NTR 535 Nutrigenomics:
Nutrigenomics describes how nutrition and supplementation can alter the expression of human genes. A person’s unique genetic profile affects the way he or she responds to the nutrients in the diet. One’s genes determine how the body reacts to foods eaten and to the nutrients absorbed and processed from those foods. Nutrigenomics allows one to understand the foods and supplements needed to enhance gene expression and optimize health. Nutrigenomics falls under the umbrella of what many refer to as “personalized medicine”. This new approach to medicine emphasizes treating the individual patient rather than the general population. It emphasizes the need to look more analytically at each person’s unique body.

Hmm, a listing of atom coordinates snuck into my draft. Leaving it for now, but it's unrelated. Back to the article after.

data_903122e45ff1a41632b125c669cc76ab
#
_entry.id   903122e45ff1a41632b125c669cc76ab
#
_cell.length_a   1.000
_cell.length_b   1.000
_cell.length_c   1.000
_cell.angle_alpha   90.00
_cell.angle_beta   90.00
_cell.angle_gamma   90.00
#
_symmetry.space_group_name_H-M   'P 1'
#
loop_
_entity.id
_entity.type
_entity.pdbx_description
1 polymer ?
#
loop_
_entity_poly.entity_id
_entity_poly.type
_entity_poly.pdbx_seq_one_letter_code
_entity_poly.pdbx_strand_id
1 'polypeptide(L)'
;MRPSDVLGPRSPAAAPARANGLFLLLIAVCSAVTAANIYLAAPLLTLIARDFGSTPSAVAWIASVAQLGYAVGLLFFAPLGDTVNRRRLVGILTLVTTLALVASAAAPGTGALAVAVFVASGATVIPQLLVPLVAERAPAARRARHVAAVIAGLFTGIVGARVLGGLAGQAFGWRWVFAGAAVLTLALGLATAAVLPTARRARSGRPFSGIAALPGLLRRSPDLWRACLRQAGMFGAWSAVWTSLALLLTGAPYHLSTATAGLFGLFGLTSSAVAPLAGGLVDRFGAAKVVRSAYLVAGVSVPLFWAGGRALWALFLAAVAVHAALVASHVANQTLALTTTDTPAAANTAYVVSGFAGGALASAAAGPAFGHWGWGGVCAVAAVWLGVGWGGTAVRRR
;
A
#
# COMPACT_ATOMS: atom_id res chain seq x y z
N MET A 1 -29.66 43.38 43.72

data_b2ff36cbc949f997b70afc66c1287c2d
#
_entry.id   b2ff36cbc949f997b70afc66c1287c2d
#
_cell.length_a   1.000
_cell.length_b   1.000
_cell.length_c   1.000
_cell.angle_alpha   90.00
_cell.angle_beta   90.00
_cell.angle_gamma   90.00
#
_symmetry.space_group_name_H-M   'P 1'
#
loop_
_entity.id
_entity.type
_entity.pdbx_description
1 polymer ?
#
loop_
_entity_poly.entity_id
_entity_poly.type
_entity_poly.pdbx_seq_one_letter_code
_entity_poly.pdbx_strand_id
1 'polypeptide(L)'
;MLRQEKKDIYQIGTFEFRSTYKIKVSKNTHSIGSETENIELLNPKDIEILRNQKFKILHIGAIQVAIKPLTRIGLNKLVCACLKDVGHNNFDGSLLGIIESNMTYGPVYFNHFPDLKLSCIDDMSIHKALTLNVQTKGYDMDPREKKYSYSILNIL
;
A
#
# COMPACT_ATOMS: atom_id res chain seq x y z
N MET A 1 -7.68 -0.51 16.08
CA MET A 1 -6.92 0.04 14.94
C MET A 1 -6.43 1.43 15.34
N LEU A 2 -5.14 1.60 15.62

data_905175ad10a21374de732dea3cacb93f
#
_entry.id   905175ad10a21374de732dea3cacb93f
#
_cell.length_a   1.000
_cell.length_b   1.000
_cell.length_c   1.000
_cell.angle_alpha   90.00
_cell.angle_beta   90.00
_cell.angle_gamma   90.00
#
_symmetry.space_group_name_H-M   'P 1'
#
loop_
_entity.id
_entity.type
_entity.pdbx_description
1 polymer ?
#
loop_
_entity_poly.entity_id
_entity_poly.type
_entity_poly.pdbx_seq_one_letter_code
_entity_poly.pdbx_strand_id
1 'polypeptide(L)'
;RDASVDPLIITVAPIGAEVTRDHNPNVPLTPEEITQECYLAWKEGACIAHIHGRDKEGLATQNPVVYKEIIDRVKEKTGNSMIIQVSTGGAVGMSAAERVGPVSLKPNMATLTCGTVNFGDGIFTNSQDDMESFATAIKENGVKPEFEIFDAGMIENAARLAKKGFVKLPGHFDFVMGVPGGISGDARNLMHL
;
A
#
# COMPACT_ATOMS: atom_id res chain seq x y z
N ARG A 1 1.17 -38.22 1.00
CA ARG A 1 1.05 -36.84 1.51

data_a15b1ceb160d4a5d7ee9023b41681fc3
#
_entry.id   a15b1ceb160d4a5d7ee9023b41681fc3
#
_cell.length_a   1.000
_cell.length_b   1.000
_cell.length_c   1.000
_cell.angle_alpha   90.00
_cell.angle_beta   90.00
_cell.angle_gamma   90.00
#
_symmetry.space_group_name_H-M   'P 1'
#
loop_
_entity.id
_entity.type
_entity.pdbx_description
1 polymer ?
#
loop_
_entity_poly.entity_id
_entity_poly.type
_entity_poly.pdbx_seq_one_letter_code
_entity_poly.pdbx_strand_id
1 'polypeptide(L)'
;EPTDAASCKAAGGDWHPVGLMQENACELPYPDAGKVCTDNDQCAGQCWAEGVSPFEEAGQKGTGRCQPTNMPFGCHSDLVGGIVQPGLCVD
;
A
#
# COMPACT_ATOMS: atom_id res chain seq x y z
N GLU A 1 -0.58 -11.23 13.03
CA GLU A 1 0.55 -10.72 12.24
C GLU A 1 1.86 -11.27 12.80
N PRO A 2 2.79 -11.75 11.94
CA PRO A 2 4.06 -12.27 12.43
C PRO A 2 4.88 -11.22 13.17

I chose to take a course in nutrigenomics to align with my Grand Challenge theme of Health, as it is a novel approach to healthcare. We need new ways to conduct medicine in order to respond to the changing demographic of disease and sickness. Personalized or precision medicine is one possible way to address these concerns. Particularly, this course reflects the need to look globally at healthcare and acknowledge that different bodies respond differently based on genetics and ancestry. What works for one person may be completely ineffective for another person with a different set of genes. To understand these types of differences, we must study our global population and begin to understand how genetics differ between populations. Thus, nutrition is a global entity. We cannot dictate a set of “ideal” nutrition guidelines, as they do not exist. To engineer better medicines, as laid out in the Grand Challenges, we must understand how our unique differences at the DNA level contribute to overall health. There is no exact answer, but nutrigenomics allows us to take an individualized approach to medicine.